The proposed contract, which the city made public Wednesday afternoon, would apply to the 580 full-time employees represented by the Service Employees International Union, Local 521 — about half the city's workforce. These employees were the first to accept benefit cuts in 2009, when the council first started making structural changes to employee contracts.
The changes are meant to address the steeply rising costs of pension and health care benefits — obligations that have helped lead Vallejo, Stockton and, most recently, San Bernadino into bankruptcy. In Palo Alto, the council plans to hold a broad public discussion in September to consider ways to reduce these costs.
According to a new report from the Human Services Department, the city's medical costs have more than doubled and pension costs have tripled in the last decade, exceeding the city's revenue growth.
"The City cannot continue to absorb all increases in future years and has been negotiating with all bargaining units since 2009 to make permanent, on-going structural change to put in place cost sharing programs instituting employee contributions to medical and pension plans," the report from Kathryn Shen, the city's Human Resources Director, states. "This contract makes progress toward meeting the City's goals in both areas."
The new contract, which the SEIU voted to ratify on July 17, increases the employees' share of health care costs from the current level of about 6 percent to 10 percent of total premium costs. The city's recent contracts with police and firefighter unions resulted in similar concessions from public-safety employees. At the same time, the city will drastically reduce the monthly allowance it gives to employees who don't participate in the city's medical plan. The allowance would drop from $820 to $284.
The SEIU workers will also now be required to pick up the full employee portion of the city's contribution to the California Public Employees' Retirement System (CalPERS), which administers pension plans for the city. The city had traditionally picked up the full employee share, though that changed in 2009, when the workers began paying 5.75 percent of the pension contribution. With the new contract, employees will have to pay the full share of CalPERS' "employee contribution" — which ranges between 7 percent and 8 percent of salary.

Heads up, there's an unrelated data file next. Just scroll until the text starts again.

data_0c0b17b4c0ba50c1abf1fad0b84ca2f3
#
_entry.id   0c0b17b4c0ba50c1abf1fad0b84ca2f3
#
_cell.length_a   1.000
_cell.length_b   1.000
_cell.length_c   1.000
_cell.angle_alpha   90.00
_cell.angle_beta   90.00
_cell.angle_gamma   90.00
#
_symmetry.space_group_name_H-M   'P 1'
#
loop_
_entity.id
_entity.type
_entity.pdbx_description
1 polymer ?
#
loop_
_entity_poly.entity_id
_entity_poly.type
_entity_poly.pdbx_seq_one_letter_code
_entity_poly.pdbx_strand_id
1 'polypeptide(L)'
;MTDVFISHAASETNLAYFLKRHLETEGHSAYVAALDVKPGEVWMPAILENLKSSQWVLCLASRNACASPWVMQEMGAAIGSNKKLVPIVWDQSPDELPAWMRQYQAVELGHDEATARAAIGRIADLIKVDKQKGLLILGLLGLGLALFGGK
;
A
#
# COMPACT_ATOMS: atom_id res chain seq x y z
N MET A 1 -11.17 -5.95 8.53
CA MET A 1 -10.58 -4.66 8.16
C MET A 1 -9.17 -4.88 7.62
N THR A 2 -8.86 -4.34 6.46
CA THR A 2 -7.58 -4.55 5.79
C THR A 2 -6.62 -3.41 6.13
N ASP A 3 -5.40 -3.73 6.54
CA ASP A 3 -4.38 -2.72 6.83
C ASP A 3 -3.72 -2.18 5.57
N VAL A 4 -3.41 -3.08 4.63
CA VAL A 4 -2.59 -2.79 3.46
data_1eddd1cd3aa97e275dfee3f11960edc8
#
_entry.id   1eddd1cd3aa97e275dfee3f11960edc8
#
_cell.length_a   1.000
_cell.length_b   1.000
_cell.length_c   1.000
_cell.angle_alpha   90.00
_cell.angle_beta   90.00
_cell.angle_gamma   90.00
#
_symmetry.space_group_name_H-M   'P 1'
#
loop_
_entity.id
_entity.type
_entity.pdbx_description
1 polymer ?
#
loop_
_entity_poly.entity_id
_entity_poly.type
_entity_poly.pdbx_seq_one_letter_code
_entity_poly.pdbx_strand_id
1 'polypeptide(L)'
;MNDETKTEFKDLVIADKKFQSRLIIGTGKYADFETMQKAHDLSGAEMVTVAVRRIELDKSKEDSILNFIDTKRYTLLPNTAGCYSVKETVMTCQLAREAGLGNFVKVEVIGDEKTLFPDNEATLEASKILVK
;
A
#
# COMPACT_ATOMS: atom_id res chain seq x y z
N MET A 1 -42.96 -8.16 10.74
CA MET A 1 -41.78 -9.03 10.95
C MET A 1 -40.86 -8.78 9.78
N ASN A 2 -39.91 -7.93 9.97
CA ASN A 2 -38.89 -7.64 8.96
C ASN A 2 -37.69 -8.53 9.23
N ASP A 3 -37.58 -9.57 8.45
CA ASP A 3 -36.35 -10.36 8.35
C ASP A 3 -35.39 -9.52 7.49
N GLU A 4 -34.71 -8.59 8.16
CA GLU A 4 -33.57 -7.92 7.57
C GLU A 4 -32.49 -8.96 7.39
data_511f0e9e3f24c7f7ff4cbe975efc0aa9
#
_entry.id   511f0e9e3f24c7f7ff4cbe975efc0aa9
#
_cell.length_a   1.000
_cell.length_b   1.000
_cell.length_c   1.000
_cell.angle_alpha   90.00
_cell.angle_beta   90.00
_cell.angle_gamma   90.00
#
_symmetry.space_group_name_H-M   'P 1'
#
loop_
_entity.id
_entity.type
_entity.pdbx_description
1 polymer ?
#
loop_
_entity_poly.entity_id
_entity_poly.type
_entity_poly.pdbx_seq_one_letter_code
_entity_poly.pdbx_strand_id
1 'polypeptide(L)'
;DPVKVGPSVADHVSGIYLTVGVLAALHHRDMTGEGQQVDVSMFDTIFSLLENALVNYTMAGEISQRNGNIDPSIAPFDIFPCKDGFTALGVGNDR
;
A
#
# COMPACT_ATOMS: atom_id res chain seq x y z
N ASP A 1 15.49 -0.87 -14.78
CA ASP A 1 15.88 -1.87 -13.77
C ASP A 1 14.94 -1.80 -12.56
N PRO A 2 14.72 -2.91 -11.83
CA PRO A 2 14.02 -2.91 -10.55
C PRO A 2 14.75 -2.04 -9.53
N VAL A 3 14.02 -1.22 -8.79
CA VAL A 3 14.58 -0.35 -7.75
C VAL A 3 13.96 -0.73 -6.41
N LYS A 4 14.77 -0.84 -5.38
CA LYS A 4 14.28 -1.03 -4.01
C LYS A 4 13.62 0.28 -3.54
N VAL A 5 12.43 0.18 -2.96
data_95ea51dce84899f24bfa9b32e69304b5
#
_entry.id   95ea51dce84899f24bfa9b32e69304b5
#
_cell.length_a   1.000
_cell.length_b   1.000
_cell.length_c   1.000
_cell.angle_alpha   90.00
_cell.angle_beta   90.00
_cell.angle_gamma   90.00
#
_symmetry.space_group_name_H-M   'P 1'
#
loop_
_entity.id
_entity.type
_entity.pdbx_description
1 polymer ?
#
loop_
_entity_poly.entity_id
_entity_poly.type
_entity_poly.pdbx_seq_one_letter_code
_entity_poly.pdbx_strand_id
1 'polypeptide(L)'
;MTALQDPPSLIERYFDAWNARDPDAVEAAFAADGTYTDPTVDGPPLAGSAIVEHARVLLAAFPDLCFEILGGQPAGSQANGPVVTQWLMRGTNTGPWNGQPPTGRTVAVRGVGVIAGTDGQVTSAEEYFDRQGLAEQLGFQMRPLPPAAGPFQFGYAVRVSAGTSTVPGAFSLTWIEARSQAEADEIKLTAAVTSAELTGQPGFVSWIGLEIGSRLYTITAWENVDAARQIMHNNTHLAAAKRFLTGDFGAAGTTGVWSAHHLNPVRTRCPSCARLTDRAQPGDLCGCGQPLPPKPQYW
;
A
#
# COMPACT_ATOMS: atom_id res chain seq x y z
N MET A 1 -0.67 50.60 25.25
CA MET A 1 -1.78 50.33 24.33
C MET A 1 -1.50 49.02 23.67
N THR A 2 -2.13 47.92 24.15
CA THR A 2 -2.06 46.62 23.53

At the same time, the pension formula for employees in the second pension tier (those who have been hired after the 2009 contract and who receive less lucrative pension benefits) would be based on the three highest-paid years as opposed to the current system, which bases payments on the single highest year. The city's firefighters and police unions accepted similar conditions in their new agreements.
In exchange for the union's agreement to raise its contributions toward pensions, the city has agreed to give all SEIU employees a cost-of-living increase of 1.68 percent. Workers, however, will no longer receive three floating holidays (they are currently the only labor group to have such holidays). They will also see the probation period for new employees increase from six months to a year.
The recent negotiations bore little resemblance to those in 2009, when the SEIU protested the city's proposed benefit reductions and staged a one-day strike. The council ultimately imposed these reductions unilaterally.
Shen described the most recent round of negotiations between the union and the city as "very professional, even collegial," with both sides doing their homework and contributing data to back up their stances.
"I think both the SEIU and the city were very sober about the current economic situation, and both sides know that we need to be good stewards of finances, especially as other cities are going belly up," Shen told the Weekly.
The new contract also addresses the problem of employee turnover and the challenge retaining employees in light of the recent benefit adjustments. Before the council's June 25 meeting, several SEIU employees talked about the heavy turnover in various departments, especially the Utilities Department, and argued that the loss of experience is threatening to reduce the quality of service.
In the new agreement, the city offers to adjust some base salaries for employees in highly specialized fields. City officials also identified several areas in which the city invests substantial resources in training employees. In exchange for the training, the employees must agree to stay in the city for at least three years after they receive their certification (which Shen said has a value of close to $100,000). Those who choose to leave the organization after getting their certification must pay back $30,000 or a pro-rated portion of the training costs.
The new contract is expected to provide net savings of $545,569 in the current fiscal year, according to the new report. It would be effective from July 1 of this year to Dec. 31, 2013.
The City Council meeting will begin at 4:30 p.m. Monday afternoon, July 23.
READ MORE ONLINE
Reporter Gennady Sheyner's analysis of the financial impact of city workers' pensions, with charts showing the trend over the past 10 years, is posted on Palo Alto Online. Search for "Palo Alto's ticking time bomb."